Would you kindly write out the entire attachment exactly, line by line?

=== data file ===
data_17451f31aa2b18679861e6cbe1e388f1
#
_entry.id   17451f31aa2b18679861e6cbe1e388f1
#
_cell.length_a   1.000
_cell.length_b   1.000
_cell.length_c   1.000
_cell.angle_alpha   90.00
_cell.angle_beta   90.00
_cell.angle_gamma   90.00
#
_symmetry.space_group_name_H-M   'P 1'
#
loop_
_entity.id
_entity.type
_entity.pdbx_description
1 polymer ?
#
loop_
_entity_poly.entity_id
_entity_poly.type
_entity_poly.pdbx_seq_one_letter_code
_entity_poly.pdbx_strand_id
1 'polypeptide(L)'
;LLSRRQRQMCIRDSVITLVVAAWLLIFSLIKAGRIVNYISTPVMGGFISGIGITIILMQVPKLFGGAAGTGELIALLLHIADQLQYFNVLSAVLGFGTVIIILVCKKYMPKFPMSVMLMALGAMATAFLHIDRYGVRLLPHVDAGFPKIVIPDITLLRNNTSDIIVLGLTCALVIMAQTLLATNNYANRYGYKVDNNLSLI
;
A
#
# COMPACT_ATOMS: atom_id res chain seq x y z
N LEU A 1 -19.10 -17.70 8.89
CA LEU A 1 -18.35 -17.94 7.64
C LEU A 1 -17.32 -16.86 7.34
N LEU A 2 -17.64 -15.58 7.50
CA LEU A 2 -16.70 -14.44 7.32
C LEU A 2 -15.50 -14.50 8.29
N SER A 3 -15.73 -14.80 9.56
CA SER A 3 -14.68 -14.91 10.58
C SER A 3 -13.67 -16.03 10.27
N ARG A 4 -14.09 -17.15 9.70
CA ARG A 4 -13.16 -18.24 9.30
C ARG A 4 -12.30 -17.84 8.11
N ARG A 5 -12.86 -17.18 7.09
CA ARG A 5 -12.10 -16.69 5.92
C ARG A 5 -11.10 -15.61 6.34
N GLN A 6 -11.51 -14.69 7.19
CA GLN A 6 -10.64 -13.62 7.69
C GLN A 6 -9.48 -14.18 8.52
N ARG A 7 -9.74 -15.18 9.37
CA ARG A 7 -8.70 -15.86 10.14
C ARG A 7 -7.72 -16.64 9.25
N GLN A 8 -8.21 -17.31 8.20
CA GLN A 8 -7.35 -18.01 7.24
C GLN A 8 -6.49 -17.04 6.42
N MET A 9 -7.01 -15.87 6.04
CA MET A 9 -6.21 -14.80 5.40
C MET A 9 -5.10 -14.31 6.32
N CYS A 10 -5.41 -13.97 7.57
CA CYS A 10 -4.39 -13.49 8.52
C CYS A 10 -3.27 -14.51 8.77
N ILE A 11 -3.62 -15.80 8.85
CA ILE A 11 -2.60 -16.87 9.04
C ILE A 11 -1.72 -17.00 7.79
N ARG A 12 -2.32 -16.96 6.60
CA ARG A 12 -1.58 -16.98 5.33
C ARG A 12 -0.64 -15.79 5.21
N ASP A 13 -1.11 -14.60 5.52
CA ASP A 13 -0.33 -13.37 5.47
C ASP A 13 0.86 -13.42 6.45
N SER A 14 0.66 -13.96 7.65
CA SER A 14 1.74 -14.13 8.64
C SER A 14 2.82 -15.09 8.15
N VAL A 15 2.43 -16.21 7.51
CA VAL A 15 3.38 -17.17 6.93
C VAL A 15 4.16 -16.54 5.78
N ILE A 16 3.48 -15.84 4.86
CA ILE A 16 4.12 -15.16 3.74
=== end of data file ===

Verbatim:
data_17451f31aa2b18679861e6cbe1e388f1
#
_entry.id   17451f31aa2b18679861e6cbe1e388f1
#
_cell.length_a   1.000
_cell.length_b   1.000
_cell.length_c   1.000
_cell.angle_alpha   90.00
_cell.angle_beta   90.00
_cell.angle_gamma   90.00
#
_symmetry.space_group_name_H-M   'P 1'
#
loop_
_entity.id
_entity.type
_entity.pdbx_description
1 polymer ?
#
loop_
_entity_poly.entity_id
_entity_poly.type
_entity_poly.pdbx_seq_one_letter_code
_entity_poly.pdbx_strand_id
1 'polypeptide(L)'
;LLSRRQRQMCIRDSVITLVVAAWLLIFSLIKAGRIVNYISTPVMGGFISGIGITIILMQVPKLFGGAAGTGELIALLLHIADQLQYFNVLSAVLGFGTVIIILVCKKYMPKFPMSVMLMALGAMATAFLHIDRYGVRLLPHVDAGFPKIVIPDITLLRNNTSDIIVLGLTCALVIMAQTLLATNNYANRYGYKVDNNLSLI
;
A
#
# COMPACT_ATOMS: atom_id res chain seq x y z
N LEU A 1 -19.10 -17.70 8.89
CA LEU A 1 -18.35 -17.94 7.64
C LEU A 1 -17.32 -16.86 7.34
N LEU A 2 -17.64 -15.58 7.50
CA LEU A 2 -16.70 -14.44 7.32
C LEU A 2 -15.50 -14.50 8.29
N SER A 3 -15.73 -14.80 9.56
CA SER A 3 -14.68 -14.91 10.58
C SER A 3 -13.67 -16.03 10.27
N ARG A 4 -14.09 -17.15 9.70
CA ARG A 4 -13.16 -18.24 9.30
C ARG A 4 -12.30 -17.84 8.11
N ARG A 5 -12.86 -17.18 7.09
CA ARG A 5 -12.10 -16.69 5.92
C ARG A 5 -11.10 -15.61 6.34
N GLN A 6 -11.51 -14.69 7.19
CA GLN A 6 -10.64 -13.62 7.69
C GLN A 6 -9.48 -14.18 8.52
N ARG A 7 -9.74 -15.18 9.37
CA ARG A 7 -8.70 -15.86 10.14
C ARG A 7 -7.72 -16.64 9.25
N GLN A 8 -8.21 -17.31 8.20
CA GLN A 8 -7.35 -18.01 7.24
C GLN A 8 -6.49 -17.04 6.42
N MET A 9 -7.01 -15.87 6.04
CA MET A 9 -6.21 -14.80 5.40
C MET A 9 -5.10 -14.31 6.32
N CYS A 10 -5.41 -13.97 7.57
CA CYS A 10 -4.39 -13.49 8.52
C CYS A 10 -3.27 -14.51 8.77
N ILE A 11 -3.62 -15.80 8.85
CA ILE A 11 -2.60 -16.87 9.04
C ILE A 11 -1.72 -17.00 7.79
N ARG A 12 -2.32 -16.96 6.60
CA ARG A 12 -1.58 -16.98 5.33
C ARG A 12 -0.64 -15.79 5.21
N ASP A 13 -1.11 -14.60 5.52
CA ASP A 13 -0.33 -13.37 5.47
C ASP A 13 0.86 -13.42 6.45
N SER A 14 0.66 -13.96 7.65
CA SER A 14 1.74 -14.13 8.64
C SER A 14 2.82 -15.09 8.15
N VAL A 15 2.43 -16.21 7.51
CA VAL A 15 3.38 -17.17 6.93
C VAL A 15 4.16 -16.54 5.78
N ILE A 16 3.48 -15.84 4.86
CA ILE A 16 4.12 -15.16 3.74